Then you only must to establish a link between entropy and heat and, finally, to get the second law of thermodynamics.

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Sorry, but -1. Except for the final three sentences, this answer only establishes that probability increases exponentially with increasing entropy. You then say, "This leads to the next statement: the possibility for given macroscopic state of system increases when entropy increases. So for large subsystem possibility to move to a state with less entopy is strongly suppressed." The second sentence doesn't follow from the first; it can't, because the first is time-reversal symmetric and the second isn't. See . – Ben Crowell Oct 20 '13 at 15:24
@BenCrowell . I don't understand why the second statement isn't the consequense of the first. Let's have non-equilbium closed system with energy $E$. We can share it out on small quasiclosed subsystems with energies $E_{i}, \quad \sum_{i}E_{i} = E $. Small subsystems reach an equilibrium (which may be escribed as the state with maximum entropy, which is a consequence of a definition of equilibrium) faster, than system. I.e., there is possible a case when there is an equilibrium in subsystems, but there isn't an equilibrium along the subsystems. So all system isn't in equilibrium. – user8817 Oct 20 '13 at 15:53
@BenCrowell . But the possibility $dP(E)$ for system is the product of possibilities $dP_{i} \approx exp(S_{i}(\langle E_{i}\rangle))$ of small subsystems. If the system isn't at equilibrium, the energies $\langle E_{i}\rangle$ of it's subsystems may be interpreted as variable energies, by which the equilibrium is established. The greatest probability is reached when $S = S_{max}$. – user8817 Oct 20 '13 at 15:56
@BenCrowell . So, if in initially state (which corresponds to initially moment of time) the closed system wasn't in equilibrium (it must be non-closed before initial moment, of course), it is the most possible that it goes to the state with monotonic increase of entropy, i.e., to the equilibrium state. It leads to the statement $\frac{dS}{dt} \geqslant 0$. – user8817 Oct 20 '13 at 16:00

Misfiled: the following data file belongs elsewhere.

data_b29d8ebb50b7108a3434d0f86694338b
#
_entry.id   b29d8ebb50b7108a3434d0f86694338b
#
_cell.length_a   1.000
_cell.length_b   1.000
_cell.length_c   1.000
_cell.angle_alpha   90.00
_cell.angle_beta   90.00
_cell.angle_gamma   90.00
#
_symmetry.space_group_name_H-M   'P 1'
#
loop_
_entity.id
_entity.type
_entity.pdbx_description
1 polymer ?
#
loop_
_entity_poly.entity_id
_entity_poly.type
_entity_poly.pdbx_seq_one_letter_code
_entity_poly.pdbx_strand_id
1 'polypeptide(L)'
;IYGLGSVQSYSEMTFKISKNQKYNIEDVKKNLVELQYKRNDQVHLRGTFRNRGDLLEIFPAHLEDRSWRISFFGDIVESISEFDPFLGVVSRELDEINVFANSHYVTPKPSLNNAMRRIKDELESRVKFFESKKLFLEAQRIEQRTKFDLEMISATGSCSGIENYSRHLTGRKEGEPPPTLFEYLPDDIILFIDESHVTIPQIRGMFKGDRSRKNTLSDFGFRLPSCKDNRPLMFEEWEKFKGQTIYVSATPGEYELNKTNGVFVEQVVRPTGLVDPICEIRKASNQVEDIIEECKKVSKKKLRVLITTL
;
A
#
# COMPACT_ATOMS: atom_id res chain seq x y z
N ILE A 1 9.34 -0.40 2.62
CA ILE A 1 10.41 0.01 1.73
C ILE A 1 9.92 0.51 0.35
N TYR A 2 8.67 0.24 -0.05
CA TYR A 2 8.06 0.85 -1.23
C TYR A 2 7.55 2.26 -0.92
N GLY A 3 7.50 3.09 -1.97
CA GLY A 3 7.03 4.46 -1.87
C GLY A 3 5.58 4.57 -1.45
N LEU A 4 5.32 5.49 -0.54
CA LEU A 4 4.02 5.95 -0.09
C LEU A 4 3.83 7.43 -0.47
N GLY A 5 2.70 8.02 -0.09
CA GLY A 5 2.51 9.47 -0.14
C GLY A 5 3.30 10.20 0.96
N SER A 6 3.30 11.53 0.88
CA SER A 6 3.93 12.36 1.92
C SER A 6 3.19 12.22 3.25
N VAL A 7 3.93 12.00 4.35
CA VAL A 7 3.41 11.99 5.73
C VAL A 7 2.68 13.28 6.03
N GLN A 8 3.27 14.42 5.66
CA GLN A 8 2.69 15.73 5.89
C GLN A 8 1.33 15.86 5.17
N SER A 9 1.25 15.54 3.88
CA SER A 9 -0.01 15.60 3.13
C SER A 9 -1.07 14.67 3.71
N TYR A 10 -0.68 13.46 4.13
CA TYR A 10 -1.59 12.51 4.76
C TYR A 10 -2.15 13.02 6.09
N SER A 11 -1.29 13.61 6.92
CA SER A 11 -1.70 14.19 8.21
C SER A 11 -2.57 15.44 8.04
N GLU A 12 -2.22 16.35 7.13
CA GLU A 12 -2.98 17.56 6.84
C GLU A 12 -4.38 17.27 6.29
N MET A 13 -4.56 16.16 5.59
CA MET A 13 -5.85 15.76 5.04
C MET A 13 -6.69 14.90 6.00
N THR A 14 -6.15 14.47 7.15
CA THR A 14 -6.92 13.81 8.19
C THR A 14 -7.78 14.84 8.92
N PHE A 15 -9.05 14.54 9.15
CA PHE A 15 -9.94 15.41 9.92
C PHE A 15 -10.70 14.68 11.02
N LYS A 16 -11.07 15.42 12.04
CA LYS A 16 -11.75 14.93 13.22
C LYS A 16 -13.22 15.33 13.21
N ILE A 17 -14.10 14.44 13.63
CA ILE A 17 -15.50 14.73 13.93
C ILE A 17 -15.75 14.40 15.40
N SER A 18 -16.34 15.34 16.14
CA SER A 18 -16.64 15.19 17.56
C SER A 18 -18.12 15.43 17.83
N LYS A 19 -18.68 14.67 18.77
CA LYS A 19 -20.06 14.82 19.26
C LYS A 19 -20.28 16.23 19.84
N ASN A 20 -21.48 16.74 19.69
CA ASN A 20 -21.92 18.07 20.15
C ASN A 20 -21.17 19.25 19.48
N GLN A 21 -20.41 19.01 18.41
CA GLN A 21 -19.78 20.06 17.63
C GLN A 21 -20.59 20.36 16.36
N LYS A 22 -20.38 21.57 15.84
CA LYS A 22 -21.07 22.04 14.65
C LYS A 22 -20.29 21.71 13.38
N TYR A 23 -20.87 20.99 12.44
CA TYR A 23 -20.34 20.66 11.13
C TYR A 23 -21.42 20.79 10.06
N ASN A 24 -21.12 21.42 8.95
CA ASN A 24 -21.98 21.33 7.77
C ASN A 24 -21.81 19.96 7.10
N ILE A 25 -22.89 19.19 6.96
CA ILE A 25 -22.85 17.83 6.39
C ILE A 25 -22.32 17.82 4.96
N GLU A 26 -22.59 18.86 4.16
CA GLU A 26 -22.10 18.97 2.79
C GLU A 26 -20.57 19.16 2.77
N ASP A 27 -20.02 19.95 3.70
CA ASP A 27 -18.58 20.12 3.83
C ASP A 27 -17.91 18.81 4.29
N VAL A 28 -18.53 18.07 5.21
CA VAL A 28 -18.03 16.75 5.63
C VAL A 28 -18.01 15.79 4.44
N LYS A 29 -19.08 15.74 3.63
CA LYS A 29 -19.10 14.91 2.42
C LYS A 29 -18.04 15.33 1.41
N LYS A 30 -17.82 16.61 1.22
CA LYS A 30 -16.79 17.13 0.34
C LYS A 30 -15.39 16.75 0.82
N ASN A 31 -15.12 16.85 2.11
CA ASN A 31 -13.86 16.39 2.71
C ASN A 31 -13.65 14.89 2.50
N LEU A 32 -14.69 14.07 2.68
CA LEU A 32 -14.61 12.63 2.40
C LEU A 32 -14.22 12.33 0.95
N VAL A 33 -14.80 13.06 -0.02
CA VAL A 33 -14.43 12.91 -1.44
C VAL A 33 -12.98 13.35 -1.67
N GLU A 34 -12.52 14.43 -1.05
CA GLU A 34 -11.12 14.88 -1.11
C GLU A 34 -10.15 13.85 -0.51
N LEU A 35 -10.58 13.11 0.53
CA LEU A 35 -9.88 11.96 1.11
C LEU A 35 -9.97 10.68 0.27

@BenCrowell: I agree with you, of course. However, it is still possible to derive irreversible behavior from reversible dynamics in suitable limits, provided one excludes sets of initial conditions of zero measure (which does break time-reversal symmetry). This is the case of all rigorous derivations of Boltzmann's equation (see, e.g., Lanford's famous work: Time evolution of large classical systems, or its papers in Comm. Math. Phys. 9 1968 176–191 and Comm. Math. Phys. 11 1968/1969 257–292). – Yvan Velenik Oct 21 '13 at 8:56

If you consider the postulate of the equal a priori probability, you will give the conclusion at the same time- tend to the most probable distribution. In statistical mechanics, tending to the most probable distribution is a probability, and for Boltzmann' entropy, $dS\ge 0$ is also a probability but not an inevitable result. So you can’t prove $dS\ge 0$ as an inevitable result from statistical mechanics.

On the other hand, the postulate of the equal a priori probability does not need to be considered for thermodynamics, please consider local non-equilibrium thermodynamics, in the equation

\begin{align}\frac{d_iS}{dt}=\sum_iJ_i·X_i\ge 0,\end{align}

some of the driving forces $X_i$ of the irreversible processes are not originated from the condition of the equal a priori probability, such as the gradient in generalized force $ X_i =\nabla Y $, the gradient in chemical potential $ X_i =\nabla\mu_j $, so the proof for the second law of thermodynamics from statistical mechanics will be incomplete.

This question is irrelevant to T-symmetry of physics. T-symmetric laws and T-asymmetric laws are the two different laws, the two describe different principles of physics. The key-point is that the theoretical structures of thermodynamics, statistical mechanics and dynamics are different. As the well known fact, the first law of thermodynamics is also a T-symmetric law.

\begin{align}dU=\delta Q+\delta W+ \sum_j\mu_jdN_j \end{align}

To doubt the second law of thermodynamics by T-symmetry of the first laws makes no sense, due to the two involve different principles of physics, and similarly, we also can not doubt the second law of thermodynamics by T-symmetric laws of dynamics. Time-symmetric laws of dynamics should compare with the first law of thermodynamics but not the second law.